Oh… and do you want to hear something really scary? One word… UFOlogist.

Thursday, August 6, 2009

Refuting Type 1 Civilization Theory

Recently I read and commented on Michael Shermer’s entry about a Type 1 civilization. The core problem with the theory, as I see it, is that it presents the evolution of culture as a linear progression from simple to complex. The evolution of culture climaxes in the development of a type 1 civilization. The characteristics of a Type 1 civilization, as Shermer defined it, is as follows:
“Globalism that includes worldwide wireless internet access, all knowledge digitized and available to everyone anywhere any time, a global economy with complete open economic borders and free markets where anyone can trade with anyone else without interference from states or governments, and where all states are democracies in which everyone on the planet has the franchise.” (Type 1)
Of course, this Type 1 utopia only exists after society has progressed through all the stages. In Shermer’s model of civilization that means the progression of society from lower Paleolithic cultures, to hunter-gather societies, followed by the formation of tribes, then chiefdoms, states, and so on. The chronicle of actualized societies ends with a .9 society, (the theoretical stage that us Americans happen to be at) which Shermer defines as “Democratic-Capitalism, now spreading across the globe through democratic movements and free trade agreements.” (Type 1)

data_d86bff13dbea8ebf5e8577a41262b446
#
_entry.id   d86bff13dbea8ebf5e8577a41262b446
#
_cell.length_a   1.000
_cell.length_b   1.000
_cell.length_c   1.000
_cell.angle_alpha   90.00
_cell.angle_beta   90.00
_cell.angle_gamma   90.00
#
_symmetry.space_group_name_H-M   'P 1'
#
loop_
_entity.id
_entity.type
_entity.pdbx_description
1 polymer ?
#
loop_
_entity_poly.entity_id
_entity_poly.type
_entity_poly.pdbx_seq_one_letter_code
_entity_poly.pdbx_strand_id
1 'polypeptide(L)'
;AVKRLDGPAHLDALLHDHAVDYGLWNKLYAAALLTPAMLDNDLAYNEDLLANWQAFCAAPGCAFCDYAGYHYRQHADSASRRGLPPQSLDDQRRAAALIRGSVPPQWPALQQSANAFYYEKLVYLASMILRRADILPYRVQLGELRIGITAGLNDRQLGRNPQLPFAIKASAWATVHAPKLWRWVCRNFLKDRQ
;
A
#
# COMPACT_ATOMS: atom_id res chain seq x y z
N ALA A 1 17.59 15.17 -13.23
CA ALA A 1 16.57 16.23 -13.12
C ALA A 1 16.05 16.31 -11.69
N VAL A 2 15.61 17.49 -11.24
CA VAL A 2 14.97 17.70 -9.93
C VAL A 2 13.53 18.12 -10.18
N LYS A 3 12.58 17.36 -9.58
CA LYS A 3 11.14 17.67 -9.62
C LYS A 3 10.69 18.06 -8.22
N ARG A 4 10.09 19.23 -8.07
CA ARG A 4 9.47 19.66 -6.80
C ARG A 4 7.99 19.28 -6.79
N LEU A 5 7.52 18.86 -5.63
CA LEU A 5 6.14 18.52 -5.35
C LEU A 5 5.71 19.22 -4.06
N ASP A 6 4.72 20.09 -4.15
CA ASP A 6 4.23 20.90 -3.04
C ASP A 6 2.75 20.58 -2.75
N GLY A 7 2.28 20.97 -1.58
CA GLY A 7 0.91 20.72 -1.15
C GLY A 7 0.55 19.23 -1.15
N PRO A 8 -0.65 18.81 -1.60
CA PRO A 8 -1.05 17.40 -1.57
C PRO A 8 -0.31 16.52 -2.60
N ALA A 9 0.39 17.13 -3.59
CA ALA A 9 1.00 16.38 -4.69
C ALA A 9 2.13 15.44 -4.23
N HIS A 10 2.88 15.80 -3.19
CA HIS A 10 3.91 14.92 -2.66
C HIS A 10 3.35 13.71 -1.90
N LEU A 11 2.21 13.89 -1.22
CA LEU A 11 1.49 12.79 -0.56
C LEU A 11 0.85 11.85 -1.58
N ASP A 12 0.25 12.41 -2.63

The first and most glaring problem with this theory is the astounding, mind-boggling, ethnocentric arrogance required to make such a generalization. The idea of a Type 1 civilization assumes that somehow the natural progression of human events culminates in a Western society, with Western values, that bares a rather strong resemblance to American ideas and values. Hence, any society that does not have these characteristics is somehow “less advanced” and ranking far lower on the evolutionary scale.
It is tempting to place oneself as the ego, and define ones’ own culture as the pinnacle of evolution, but are there facts to prove that Western societies are the best? Ultimately, cross-cultural study and analysis suggests that all societies (including tribal ones that would be considered primitive in Shermer’s classification scheme) are equally effective at meeting the particular needs of their members. All societies possess areas where they frequently struggle to meet the individual needs of their members, and areas where they excel at meeting a given need. One of the primary assumptions of anthropology is that culture is generally adaptive (Anthropology). This means that it is relatively safe to assume that cultures currently in existence possess adaptive traits particular to their circumstance- after all, if their culture were maladaptive, it would be extinct.
It is quite possible that many cultures might benefit from being more Western, but might is hardly a statement of fact. We don’t know how they would fair- and we cannot make a definitive statement in absence of evidence. Presuming an idea is true merely because we don’t know that it’s not is hasty at best. In fact, I can think of several examples where introduction of Western values and culture have been detrimental to other societies: the Aborigines of Australia whose acculturation left numerous in desperate poverty and with their own cultural heritage in tatters, the Samoans whose familiarity with Westerners introduced them to obesity and hypertension (Anthropology), and the American Indians whose unsolicited contact with Europeans left them a marginalized subgroup, ravaged by disease, and often living in poverty.